[Eoas-seminar] Meteorology PhD Defense for Jonathan Christophersen, Thursday, March 26, 2020, 3:30 PM, Zoom meeting ID: https://fsu.zoom.us/j/6234926316

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Thu Mar 26 09:37:41 EDT 2020

Zoom Meeting ID: https://fsu.zoom.us/j/6234926316<https://urldefense.com/v3/__https:/fsu.zoom.us/j/6234926316__;!!PhOWcWs!ntfOrep-8rtYp2jv7sPFDzC-_1sXWsteFFrhpVaw2nRZkEh6V2m7ujr6f-jm1q0$>

Meteorology Seminar

Jonathan Christophersen

PhD Meteorology Candidate

Title:  Observational analysis of atmospheric and oceanic diurnal cycles in the tropical Atlantic

Major Professor:  Dr. Philip Sura

Date: Thursday March 26, 2020                                   Time: 3:30 PM

Location: Zoom Meeting ID: https://fsu.zoom.us/j/6234926316<https://urldefense.com/v3/__https:/fsu.zoom.us/j/6234926316__;!!PhOWcWs!ntfOrep-8rtYp2jv7sPFDzC-_1sXWsteFFrhpVaw2nRZkEh6V2m7ujr6f-jm1q0$>

Interactions between the lower atmosphere and upper ocean on diurnal time scales are assessed in the tropical Atlantic Ocean by combining over 20 years of observations from the Prediction and Research Moored Array in the Tropical Atlantic (PIRATA) with reanalysis, satellite, and model data. In the first section of this study, analysis of surface winds and pressure from PIRATA moorings along 23oW reveals semi-diurnal patterns in the 10-meter zonal wind anomalies and a diurnal pattern in the 10-meter meridional wind anomalies. Past research on the diurnal and semi-diurnal wind patterns observed in the tropical Pacific concluded that the zonal semi-diurnal wind patterns are consistent with migrating atmospheric thermal tidal (ATT) forcing. However, causes of the diurnal cycle in the meridional winds remains elusive. This work extends the past analysis in the tropical Pacific to show how the nonmigrating ATT drives the diurnal cycle of the meridional winds and how that leads to an offshore early morning precipitation maximum during the boreal summer in the tropical Atlantic basin.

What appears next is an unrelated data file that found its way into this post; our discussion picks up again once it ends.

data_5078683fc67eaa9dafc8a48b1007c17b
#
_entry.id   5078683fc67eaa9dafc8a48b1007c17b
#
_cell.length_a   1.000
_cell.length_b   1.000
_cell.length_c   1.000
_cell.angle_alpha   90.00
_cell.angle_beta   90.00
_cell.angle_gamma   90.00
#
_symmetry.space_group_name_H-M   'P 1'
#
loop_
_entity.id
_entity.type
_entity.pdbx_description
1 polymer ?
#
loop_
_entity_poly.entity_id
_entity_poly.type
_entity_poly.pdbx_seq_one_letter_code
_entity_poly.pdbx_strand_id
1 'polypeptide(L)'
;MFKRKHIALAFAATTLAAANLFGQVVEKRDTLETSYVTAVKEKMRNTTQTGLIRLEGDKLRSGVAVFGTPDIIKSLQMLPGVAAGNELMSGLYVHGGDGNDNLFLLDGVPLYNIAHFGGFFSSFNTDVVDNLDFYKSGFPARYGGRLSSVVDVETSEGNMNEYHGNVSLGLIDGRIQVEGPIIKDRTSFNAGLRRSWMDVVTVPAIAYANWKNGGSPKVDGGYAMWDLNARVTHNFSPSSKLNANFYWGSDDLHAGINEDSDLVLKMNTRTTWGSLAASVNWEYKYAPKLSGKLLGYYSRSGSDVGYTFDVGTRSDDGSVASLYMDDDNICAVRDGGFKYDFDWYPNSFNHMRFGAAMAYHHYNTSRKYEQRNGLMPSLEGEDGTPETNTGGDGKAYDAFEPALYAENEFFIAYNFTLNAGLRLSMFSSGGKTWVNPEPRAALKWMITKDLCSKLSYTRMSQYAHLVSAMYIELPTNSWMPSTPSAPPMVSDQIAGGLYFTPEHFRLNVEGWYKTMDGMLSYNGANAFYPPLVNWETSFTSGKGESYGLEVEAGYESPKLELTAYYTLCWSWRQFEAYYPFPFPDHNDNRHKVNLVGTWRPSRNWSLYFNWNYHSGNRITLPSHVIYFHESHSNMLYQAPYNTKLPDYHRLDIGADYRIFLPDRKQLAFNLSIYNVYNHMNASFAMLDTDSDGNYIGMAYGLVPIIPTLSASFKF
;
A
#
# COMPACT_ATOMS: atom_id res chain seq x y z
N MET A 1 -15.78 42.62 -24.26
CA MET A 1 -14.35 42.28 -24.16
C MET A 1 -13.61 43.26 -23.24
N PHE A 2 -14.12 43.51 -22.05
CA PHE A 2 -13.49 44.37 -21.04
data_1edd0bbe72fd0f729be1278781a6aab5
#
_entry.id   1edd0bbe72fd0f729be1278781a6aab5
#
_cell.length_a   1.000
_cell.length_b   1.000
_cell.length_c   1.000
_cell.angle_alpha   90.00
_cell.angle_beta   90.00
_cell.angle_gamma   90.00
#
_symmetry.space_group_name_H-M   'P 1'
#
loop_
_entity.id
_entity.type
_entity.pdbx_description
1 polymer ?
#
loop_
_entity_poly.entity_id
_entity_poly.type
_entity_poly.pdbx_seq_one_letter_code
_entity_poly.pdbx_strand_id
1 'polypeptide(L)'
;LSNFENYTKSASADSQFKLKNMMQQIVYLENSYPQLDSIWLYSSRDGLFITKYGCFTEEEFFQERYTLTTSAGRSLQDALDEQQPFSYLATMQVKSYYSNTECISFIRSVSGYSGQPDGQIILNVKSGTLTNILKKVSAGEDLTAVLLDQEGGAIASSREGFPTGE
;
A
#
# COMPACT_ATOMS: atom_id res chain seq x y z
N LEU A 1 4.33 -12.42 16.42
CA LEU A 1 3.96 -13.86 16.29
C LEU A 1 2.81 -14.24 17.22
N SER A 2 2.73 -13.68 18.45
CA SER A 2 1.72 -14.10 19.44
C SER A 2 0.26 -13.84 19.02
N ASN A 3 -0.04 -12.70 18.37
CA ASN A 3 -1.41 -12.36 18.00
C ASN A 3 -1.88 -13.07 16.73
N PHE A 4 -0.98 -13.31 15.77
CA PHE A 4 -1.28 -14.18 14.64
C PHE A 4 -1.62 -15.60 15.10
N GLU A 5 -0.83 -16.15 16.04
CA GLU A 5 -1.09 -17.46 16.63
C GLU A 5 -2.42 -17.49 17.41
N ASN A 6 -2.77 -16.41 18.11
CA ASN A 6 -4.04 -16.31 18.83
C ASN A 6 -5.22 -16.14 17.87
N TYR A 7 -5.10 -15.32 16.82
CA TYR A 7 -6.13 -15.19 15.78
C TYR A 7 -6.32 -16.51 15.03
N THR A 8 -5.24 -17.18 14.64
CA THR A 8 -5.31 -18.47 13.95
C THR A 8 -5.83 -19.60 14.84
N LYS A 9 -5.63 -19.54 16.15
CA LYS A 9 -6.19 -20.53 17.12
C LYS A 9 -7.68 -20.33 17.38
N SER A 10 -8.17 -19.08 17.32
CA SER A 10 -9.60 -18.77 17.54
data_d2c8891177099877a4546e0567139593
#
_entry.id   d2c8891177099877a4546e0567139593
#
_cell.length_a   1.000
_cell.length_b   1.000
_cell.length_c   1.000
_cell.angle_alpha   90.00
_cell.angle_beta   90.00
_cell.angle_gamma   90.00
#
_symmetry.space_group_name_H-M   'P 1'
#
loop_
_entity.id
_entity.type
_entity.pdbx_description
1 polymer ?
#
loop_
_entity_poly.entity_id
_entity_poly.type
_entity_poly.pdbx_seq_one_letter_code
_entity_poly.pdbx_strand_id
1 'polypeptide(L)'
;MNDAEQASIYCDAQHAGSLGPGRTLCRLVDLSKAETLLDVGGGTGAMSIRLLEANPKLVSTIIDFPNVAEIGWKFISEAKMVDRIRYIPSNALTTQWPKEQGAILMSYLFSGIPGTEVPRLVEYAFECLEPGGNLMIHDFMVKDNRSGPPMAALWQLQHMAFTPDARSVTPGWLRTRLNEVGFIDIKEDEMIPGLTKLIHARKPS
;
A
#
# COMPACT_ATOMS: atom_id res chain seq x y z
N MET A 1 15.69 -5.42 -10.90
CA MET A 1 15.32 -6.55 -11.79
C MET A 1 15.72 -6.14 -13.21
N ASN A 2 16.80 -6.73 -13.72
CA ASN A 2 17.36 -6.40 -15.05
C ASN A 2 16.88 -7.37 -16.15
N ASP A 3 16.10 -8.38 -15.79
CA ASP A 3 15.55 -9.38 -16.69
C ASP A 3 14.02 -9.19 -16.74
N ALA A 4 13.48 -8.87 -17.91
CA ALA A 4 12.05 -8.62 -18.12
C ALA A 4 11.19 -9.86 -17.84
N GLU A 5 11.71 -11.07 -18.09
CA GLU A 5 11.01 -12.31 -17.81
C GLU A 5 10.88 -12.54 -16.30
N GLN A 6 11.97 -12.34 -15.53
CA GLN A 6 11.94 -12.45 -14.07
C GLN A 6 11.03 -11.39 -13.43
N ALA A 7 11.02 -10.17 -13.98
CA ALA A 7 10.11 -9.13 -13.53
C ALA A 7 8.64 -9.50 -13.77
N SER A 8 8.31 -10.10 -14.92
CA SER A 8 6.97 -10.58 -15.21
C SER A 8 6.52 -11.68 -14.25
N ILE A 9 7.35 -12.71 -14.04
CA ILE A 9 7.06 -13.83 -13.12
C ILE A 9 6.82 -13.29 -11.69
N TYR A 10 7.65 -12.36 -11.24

Secondly, data from the Tropical Atlantic Current Observation Study (TACOS) at 4oN, 23oW is analyzed to better understand air-sea coupling in the equatorial Atlantic Ocean on short time scales. This particular PIRATA mooring offers high-temporal resolution (10 minute - 1 hour) wind, current, temperature, and salinity data from 2017 to the present. Equipped with 11 current sensors, this site uniquely resolves the diurnal cycle of vertical shear. Throughout the first deployment of the TACOS mooring (March 2017 - March 2018), the presence of a shear-variance layer was observed. Spectral analysis confirms that significant oscillations in the seasonal thermocline, due to the passage of internal tides, modulate the velocity field, altering the shear. During those times that experienced high diurnal SST amplitudes, the deepening nocturnal mixed layer interacts with the shear-variance reservoir, thereby enhancing marginal instability.

Upper-ocean processes are then compared between the PIRATA/TACOS observations and the Nucleus for European Modelling of the Ocean (NEMO) model in the last part of this study. Similarities and discrepancies in mixing processes, static stability, upper-ocean currents as a response to wind forcing, and other air-sea components are discussed. Discrepancies between the dynamic and thermohaline fields persist throughout the record of the analysis time period, thereby contributing to differences in the stratification and shear, resulting in the model being "over mixed".

Shel McGuire
Florida State University
Academic Program Specialist
Department of Earth, Ocean, & Atmospheric Science
1011 Academic Way, 2019 EOA Building
Tallahassee, FL 32306

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